The Leaning Cow

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Thanks for the tuna

February 16th, 2015 ·No Comments

The Wickhams in Late November:

Over in Malcolm Falls, Cletus Wickham walked into the Back Room Café on the east side of the courthouse square and made his way to his usual table.

This is what he’d done every weekday for about 30 years, not counting holidays, vacations and that month-long spell in ’82 when he was making his peace with his stomach after having won the hot-dog eating contest at the county fair. (114 – a record, which still stands, which is more than Clete was doing at the end of the competition.)

Clete nodded a greeting to Judge Thorn as he slid into his seat across the booth from Beau Wickham who was Clete’s cousin of sorts – their great-grandfathers having been brothers.

Beau,” Clete said by way of greeting the man who had shared these lunches for 28 of the last 30 years.

“Clete,” answered Beau, raising his eyes over the menu he was studying.

Clete didn’t pick up his menu. He just sat there for a moment and then said, “Beau, don’t you think it’s odd that this menu has never changed and we always look at it?”

Beau’s face had been shocked into a blank expression and he just stared as his cousin leaned over the table and started talking about what had slipped into his mind that morning taken root.”

“In fact, Beau,” Clete began, “I’ve been wondering if maybe most of us Wickhams aren’t . . .. just plain odd, period.”

Jeanne-Louise Hawmans was standing at the table now, ready to write down their order. Pencil poised above the notepad, she joined Beau in staring open-mouthed at Cletus. Jeanne-Louise was about 78 and a war bride, having married Bob Hawmans after he had helped liberate France.

She had retired a few years back but helped out whenever Suzi Wickham Beckett called in sick, suffering from one of the headaches she had developed after her 1995 English Channel Swim.

“Mon Dieu!” It escaped in a whisper between Jeanne-Louise’s lips, but it was loud enough to catch the attention of the other diners and cause them to fall silent just as Cletus tried to get Beau to grasp his point.

“It just seems like sometimes – maybe a lot of times – people think we do things . . . differently than they would.”

He floundered then, not finding better words, failing to penetrate beyond the dazed look in Beau’s eye.

The café tottered in reality at that moment in Malcolm Falls’ meshing of time and space with The Twilight Zone.

Cletus could almost see something. Beau stopped breathing. The others started to wonder if a Wickham was actually going to realize what the whole town knew – that the family was intelligent, charming, vibrant and to a member a bit loony.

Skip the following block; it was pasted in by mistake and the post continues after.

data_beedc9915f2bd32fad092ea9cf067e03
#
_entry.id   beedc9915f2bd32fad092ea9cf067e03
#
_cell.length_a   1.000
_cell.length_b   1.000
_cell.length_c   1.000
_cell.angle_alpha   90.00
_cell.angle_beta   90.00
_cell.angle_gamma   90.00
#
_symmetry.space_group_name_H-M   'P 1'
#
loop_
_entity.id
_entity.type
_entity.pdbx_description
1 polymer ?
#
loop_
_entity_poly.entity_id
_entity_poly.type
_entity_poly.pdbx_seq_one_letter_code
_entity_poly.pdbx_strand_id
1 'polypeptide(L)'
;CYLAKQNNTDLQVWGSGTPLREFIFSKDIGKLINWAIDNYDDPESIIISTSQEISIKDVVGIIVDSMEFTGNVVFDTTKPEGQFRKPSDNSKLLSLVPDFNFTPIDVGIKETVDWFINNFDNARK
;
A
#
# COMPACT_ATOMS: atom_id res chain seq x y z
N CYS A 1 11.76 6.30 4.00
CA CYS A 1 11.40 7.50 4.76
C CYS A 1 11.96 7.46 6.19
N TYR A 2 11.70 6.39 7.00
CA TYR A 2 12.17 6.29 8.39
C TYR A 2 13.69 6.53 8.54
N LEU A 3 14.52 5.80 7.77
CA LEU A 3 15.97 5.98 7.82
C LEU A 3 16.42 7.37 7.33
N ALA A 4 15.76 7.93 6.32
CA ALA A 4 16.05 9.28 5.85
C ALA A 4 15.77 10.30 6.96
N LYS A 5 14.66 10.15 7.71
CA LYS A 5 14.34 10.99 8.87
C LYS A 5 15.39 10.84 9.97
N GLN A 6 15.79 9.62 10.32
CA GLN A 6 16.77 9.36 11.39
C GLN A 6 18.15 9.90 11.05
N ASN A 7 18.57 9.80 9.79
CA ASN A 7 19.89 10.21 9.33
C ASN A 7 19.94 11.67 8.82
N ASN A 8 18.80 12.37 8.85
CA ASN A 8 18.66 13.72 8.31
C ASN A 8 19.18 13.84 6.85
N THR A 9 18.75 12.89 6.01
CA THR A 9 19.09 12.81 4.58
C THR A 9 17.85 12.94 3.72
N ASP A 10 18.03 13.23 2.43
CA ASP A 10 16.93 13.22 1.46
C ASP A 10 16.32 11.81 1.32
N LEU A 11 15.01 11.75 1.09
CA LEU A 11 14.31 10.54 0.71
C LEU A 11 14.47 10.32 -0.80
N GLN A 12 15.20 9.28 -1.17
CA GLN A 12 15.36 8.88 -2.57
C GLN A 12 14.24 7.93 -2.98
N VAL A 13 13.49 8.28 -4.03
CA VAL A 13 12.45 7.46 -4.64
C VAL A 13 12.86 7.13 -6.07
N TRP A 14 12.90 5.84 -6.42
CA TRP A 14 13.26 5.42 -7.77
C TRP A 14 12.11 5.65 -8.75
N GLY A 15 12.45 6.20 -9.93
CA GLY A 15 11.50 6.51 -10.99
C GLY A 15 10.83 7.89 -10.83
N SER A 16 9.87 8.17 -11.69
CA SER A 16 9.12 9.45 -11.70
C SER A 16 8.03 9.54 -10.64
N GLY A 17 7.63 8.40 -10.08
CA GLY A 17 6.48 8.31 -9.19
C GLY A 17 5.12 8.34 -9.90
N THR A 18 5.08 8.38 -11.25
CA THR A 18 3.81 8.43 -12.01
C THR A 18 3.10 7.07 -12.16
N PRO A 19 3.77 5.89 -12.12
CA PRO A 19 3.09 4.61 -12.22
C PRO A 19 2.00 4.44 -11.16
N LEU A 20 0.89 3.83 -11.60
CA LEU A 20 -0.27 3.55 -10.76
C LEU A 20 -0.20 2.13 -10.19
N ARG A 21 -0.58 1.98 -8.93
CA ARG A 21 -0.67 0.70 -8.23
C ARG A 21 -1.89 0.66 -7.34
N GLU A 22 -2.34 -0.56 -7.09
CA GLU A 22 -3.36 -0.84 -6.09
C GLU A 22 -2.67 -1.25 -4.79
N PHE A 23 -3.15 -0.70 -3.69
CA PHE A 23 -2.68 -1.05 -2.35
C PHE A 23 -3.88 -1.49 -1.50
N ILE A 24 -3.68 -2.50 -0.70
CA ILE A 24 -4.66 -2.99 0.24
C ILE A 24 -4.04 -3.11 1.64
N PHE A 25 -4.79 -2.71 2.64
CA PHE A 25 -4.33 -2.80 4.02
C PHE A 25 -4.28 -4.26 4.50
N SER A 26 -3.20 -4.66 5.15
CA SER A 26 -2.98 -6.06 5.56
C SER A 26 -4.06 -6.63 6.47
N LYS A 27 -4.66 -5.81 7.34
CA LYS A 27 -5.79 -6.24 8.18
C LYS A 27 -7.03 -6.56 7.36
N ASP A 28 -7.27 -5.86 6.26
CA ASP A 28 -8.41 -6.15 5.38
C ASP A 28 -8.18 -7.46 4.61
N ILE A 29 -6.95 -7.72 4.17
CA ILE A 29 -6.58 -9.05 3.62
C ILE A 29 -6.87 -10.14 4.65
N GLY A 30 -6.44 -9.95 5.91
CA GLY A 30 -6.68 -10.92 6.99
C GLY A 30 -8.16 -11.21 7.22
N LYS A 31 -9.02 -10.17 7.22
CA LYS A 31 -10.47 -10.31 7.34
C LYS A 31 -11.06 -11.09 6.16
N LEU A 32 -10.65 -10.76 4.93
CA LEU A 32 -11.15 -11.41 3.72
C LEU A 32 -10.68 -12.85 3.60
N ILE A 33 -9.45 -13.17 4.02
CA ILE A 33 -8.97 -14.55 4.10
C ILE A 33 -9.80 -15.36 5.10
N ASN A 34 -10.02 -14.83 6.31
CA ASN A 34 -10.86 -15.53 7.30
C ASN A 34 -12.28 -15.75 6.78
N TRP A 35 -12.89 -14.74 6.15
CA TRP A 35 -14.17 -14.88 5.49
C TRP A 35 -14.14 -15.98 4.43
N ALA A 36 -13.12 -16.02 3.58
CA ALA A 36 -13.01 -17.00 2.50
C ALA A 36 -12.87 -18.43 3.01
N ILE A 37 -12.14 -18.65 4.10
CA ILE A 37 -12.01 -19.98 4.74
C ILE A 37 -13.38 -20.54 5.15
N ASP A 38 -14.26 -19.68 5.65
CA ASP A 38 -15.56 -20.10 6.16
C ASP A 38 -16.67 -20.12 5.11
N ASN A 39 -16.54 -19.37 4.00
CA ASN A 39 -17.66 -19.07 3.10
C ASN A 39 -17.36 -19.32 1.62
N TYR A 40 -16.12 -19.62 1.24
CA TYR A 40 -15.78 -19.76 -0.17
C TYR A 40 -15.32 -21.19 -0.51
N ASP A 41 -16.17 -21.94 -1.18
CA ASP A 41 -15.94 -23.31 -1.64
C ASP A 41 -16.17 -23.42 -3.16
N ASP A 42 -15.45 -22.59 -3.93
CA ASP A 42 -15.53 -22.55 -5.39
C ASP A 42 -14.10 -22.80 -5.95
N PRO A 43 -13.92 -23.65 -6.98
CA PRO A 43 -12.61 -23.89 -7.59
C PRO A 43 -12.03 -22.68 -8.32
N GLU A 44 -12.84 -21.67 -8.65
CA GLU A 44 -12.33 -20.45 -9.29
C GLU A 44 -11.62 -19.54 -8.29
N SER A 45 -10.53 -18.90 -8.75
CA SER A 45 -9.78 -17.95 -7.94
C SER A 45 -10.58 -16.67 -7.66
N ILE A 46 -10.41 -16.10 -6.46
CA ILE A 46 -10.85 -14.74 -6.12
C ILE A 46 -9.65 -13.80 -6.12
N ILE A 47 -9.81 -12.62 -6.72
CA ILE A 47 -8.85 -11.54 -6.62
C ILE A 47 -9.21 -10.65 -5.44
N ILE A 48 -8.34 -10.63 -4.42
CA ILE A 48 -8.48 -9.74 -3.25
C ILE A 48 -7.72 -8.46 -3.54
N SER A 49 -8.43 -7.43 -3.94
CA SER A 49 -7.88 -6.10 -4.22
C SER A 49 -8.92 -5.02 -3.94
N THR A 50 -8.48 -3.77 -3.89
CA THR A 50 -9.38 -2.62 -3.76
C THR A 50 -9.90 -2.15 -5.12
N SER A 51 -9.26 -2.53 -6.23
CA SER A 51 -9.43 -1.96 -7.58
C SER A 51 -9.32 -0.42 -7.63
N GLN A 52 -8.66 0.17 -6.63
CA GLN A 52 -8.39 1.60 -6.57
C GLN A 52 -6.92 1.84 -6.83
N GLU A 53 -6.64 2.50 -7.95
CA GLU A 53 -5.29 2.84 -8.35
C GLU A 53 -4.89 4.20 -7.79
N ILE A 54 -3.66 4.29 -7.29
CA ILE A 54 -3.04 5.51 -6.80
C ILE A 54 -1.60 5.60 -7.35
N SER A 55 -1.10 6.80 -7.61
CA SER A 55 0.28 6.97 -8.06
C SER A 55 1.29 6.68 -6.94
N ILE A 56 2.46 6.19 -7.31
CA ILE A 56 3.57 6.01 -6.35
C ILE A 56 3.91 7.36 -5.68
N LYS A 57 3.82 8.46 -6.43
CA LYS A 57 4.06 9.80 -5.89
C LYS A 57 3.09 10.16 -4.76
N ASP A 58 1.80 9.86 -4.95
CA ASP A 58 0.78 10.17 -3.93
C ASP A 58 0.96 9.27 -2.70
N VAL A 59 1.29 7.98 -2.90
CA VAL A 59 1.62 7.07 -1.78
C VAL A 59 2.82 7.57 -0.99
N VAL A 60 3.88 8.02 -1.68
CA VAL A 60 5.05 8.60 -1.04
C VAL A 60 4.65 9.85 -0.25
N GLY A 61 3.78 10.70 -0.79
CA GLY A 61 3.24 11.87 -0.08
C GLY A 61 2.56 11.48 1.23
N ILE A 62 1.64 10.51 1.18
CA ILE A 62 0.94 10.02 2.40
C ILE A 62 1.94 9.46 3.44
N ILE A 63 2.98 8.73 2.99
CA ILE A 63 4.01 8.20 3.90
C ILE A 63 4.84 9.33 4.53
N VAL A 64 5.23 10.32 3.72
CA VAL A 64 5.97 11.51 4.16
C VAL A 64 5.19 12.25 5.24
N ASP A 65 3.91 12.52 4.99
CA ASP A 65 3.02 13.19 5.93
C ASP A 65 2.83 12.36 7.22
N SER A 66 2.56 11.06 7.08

But before the idea could coalesce, it started to fade. Cletus rubbed his forehead and knew he should be reading the menu before he ordered his usual tuna salad with catsup.

Beau did start to breath again. Jeanne-Louise put her pencil to the paper and a scent of bougainvillea pulsed in the air for a moment as everyone went back to chewing, chatting and being in sync.

That was a Wednesday. They didn’t come in the next day. No one did. It was Thanksgiving.

About 36 Wickhams were gathered at Dr. Howard K. Wickham’s for dinner.

Phi Beta Kappa, sum cum laude graduate of Yale Medical School, chief of neurology of a big hospital in Chicago, Howard spent the work week in a apartment and returned every week-end and holiday to his home in Malcolm Falls.

The house stood on a bluff overlooking the falls and had been built on the site of the original Wickham homestead. It was the one place Howard loved best in all the world.

He was adding another log to the fire and talking to Cletus about the smells coming from the kitchen when Clark Lewis Wickham leaned against the mantle and asked, “So could there be a Mad Turkey Disease?”

Howard straightened up and stood where old Pioneer Wickham had stopped to breathe his pony and decided to settle. He pondered, his eyes staring up and to the left in that characteristic way he had. Then he looked at Clark and slowly answered, “I don’t really know.”

An hour later after Grace had been said, everyone dug into plates filled with potatoes and yams and beans and stuffing and green bean casserole and pumpkin loaf and Aunt Opal’s Jell-0 and fruit salads and cranberry sauce and . . . on the sideboard, a mound of tuna, molded in the shape of a turkey.

Just as Beau raised his fork he gazed at Cletus and sensed there was something, something he was missing.

Then he gave a tiny involuntary shrug and thought, “Odd, I smell bougainvillea.” He took a big bite of tuna.

Tags: This and That at The Peanut Butter Cafe & Roadhouse

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